Buying A Boxer?
WHO TO CONTACT
The first step is to get in touch with your local Boxer Club, so you are on the right track. We are here to help! If you need assistance in finding a reputable breeder or picking the best pup for your family, don't hesitate to email us. Even if you just have a question. We are glad to help in making the best decision for you and your family.
Our Boxer Referral Contact, Debbie Utter keeps a list of contacts for members in the Club who may currently have litters or planning a litter in the near future.
At What Age Should I Buy My Puppy?
Usually any time after 8 weeks. Many states have regulations regarding minimum age. However, your individual circumstances must be considered. Do you have the time to spend with a very young puppy? Will someone be home to housebreak the puppy? Would an exuberant 6-month old puppy overwhelm a tiny child? Or would he be better matched with a 6-year-old youngster? Remember also that a puppy under 3 months needs lots of time to rest.
While much can be told at 6 - 8 weeks about the puppy's eventual looks, keep in mind, the breeder will only be able to give you their best guess based off experience and knowledge. Some homes which are seeking a show prospect prefer to wait until the puppy is 6 - 8 months of age. However, at that age, be prepared to pay a higher price for all the additional time and effort that breeder has spent raising the show potential Boxer.
Male or Female?
This choice is a matter of personal preference. Remember, however, that if you contemplate breeding, you will need to start with the very best quality female you can find. Females make admirable pets. If breeding is not anticipated, you will want to spay your female. This operation should be done after consulting your veterinarian, and prior to the puppy reaching a year of age. This will effectively prevent your female from coming into season and attracting male dogs from miles around!
Check this list!
1. Tails: Tails should have been docked within a few days of birth.
2. Dewclaws: Optional removal of front dewclaws (fifth toes) done at the same time as the tails. The Boxer has no rear dewclaws.
3. Cropping: Cropped ears are a personal preference. Uncropped ears require less after care than cropped. Uncropped ears are also "accepted" by the Breed Standard. However, the majority of show breeders do crop the ears on a Boxer that will be showing. This procedure is done under general anesthesia, anywhere between 6 - 11 weeks of age. If the puppy is taken before cropping, the breeder usually makes arrangements unless the new owner is very familiar with the process. Breeders are there to advise regarding aftercare and taping if assistance is needed. Tapping is continued till the ears are fully erect; a process which could be lengthy. The erect, cropped ear also reduces the potential for infections and hematomas that often beset long-eared breeds.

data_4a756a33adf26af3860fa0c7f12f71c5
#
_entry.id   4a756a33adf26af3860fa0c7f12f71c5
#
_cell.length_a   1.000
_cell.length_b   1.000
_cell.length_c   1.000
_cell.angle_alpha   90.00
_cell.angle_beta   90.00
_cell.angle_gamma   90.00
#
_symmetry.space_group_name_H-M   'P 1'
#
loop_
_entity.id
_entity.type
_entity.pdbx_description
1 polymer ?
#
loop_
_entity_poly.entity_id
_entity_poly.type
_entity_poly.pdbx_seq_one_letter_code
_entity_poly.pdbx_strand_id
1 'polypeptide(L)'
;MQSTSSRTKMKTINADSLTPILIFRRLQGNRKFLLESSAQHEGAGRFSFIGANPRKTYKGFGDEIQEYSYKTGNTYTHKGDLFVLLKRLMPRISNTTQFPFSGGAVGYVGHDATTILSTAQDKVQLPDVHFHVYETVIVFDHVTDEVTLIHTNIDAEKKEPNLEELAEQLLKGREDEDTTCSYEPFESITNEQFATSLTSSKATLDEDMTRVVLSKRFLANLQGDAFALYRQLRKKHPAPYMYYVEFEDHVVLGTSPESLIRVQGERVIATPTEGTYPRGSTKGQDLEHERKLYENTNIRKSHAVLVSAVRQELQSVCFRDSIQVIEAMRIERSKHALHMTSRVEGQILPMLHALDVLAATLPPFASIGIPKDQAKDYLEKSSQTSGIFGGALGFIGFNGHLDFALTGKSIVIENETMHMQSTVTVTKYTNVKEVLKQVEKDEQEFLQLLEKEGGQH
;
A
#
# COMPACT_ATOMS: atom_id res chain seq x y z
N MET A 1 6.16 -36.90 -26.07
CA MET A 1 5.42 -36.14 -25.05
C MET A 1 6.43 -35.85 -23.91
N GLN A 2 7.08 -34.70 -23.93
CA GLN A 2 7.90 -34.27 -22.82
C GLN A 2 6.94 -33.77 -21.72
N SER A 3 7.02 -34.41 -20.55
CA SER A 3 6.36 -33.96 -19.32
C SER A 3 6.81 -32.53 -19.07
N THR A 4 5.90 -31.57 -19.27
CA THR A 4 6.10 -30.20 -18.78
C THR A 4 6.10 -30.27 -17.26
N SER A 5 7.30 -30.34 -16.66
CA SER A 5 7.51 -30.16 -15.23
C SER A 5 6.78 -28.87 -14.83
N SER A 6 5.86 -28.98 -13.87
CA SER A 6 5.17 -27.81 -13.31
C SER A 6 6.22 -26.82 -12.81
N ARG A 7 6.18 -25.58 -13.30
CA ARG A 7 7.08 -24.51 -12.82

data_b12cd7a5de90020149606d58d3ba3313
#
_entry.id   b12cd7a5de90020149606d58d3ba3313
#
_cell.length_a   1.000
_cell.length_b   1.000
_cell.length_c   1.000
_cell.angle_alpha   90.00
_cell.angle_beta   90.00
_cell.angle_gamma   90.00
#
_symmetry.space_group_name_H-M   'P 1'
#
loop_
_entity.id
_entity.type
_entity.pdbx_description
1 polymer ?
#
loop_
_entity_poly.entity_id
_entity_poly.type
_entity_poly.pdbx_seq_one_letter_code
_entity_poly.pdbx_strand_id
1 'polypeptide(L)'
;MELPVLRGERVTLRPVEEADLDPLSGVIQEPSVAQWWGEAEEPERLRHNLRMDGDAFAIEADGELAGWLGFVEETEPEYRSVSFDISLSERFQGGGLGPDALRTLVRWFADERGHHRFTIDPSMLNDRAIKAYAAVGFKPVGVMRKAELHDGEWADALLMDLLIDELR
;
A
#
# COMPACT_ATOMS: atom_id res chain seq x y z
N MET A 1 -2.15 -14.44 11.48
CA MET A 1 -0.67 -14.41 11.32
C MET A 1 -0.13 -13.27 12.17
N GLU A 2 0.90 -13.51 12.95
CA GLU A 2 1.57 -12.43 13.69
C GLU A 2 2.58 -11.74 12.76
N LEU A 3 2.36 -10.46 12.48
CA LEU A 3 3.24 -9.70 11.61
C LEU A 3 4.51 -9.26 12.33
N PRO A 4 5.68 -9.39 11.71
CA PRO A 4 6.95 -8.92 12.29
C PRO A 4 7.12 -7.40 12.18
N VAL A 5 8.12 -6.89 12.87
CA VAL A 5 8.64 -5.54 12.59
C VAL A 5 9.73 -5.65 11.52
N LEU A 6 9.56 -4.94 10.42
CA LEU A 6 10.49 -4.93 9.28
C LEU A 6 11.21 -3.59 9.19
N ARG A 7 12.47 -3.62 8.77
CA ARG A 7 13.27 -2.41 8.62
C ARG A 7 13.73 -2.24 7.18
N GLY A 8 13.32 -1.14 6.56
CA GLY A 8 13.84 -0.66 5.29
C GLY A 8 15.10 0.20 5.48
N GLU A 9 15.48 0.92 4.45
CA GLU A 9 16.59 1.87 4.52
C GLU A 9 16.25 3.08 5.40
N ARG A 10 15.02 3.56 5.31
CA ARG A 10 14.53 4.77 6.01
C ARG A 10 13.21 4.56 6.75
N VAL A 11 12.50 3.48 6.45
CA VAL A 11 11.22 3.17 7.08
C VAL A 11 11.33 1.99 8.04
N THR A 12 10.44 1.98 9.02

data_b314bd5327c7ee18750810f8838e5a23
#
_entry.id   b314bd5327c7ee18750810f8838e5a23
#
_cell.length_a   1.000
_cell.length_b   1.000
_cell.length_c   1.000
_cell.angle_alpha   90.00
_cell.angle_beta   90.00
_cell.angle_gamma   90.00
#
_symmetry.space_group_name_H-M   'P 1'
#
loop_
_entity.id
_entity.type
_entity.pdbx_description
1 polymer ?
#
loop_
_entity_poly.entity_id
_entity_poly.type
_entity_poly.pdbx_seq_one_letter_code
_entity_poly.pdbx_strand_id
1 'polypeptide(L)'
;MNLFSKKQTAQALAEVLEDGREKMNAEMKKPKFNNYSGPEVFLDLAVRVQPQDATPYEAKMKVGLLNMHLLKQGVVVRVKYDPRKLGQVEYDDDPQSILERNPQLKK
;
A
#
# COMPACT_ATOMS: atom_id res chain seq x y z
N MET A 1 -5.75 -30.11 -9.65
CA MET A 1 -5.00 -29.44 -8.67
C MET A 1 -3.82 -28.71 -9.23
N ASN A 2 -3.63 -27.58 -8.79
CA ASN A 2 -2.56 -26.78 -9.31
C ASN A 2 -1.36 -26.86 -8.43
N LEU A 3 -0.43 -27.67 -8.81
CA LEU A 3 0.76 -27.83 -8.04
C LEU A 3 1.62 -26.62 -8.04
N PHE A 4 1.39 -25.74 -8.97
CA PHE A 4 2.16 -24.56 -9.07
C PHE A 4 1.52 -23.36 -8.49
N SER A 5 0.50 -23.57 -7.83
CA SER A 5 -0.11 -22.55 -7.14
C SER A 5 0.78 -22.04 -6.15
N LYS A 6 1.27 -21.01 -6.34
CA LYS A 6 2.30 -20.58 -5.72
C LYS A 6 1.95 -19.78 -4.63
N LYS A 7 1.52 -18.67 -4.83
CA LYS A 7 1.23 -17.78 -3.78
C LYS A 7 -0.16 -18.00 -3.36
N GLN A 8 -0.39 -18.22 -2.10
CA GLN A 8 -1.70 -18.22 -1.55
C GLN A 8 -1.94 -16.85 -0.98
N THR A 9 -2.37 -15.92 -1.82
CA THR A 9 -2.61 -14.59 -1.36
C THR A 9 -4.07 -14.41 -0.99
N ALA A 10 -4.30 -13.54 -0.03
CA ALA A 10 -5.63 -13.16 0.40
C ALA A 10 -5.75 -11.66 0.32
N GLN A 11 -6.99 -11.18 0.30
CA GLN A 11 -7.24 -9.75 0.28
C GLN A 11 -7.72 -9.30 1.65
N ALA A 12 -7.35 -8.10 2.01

4. Intact Males: In the male, both testicles should be descended into the scrotum. They should be in place by 2 - 3 months of age. A dog with undescended testicles will still make a fine pet, though he would be ineligible to compete in the show ring. Consult your veterinarian for advice.
5. Temperament & Health: Avoid the unusually quiet, inactive puppy, or the one that might shy away from you. This might mean a fault in temperament or even ill health.
6. Papers the Seller Should Furnish:
a. A three- or four-generation pedigree. There should be no charge for this. The pedigree preferably gives the color of the sire and dam, and the AKC registration numbers of each.
b. The "blue-slip" from the AKC, which is an official document identifying your puppy's litter registration number, sex, birth date, sire and dam, and name of the breeder(s). There are two ways to register puppies for the first time with this blue-slip:
(1) Limited Registration: If the puppy is not to be bred and is being purchased as a companion pet, the breeder may check off the Limited Registration option. This does register the puppy with the AKC. However, it does not allow any registration of offspring from the mature dog. The breeder (and only the breeder) can cancel the limited registration should the puppy at maturity be considered of breeding quality.
(2) Full Registration: If the puppy is considered to be of breeding quality, the seller will check off the full registration option.
7. Records the Breeder Should Furnish:
a. Date and type of vaccines given. Depending on the type of vaccination program started, your veterinarian will advise you on following through.
b. Date and agent used for worming, if done. Do not worm your puppy without consulting your veterinarian. Avoid "store-bought" preparations.
c. Diet your puppy has been receiving. It is well to maintain the regimen begun by the breeder, especially while the puppy is adjusting to his new home. If changes are to be made, do so very gradually, so as not to upset his system. When he is an adult it will be wise to maintain your Boxer on two smaller meals a day, and to restrict exercise immediately after eating, so as to lessen the likelihood of bloat (or gastric torsion).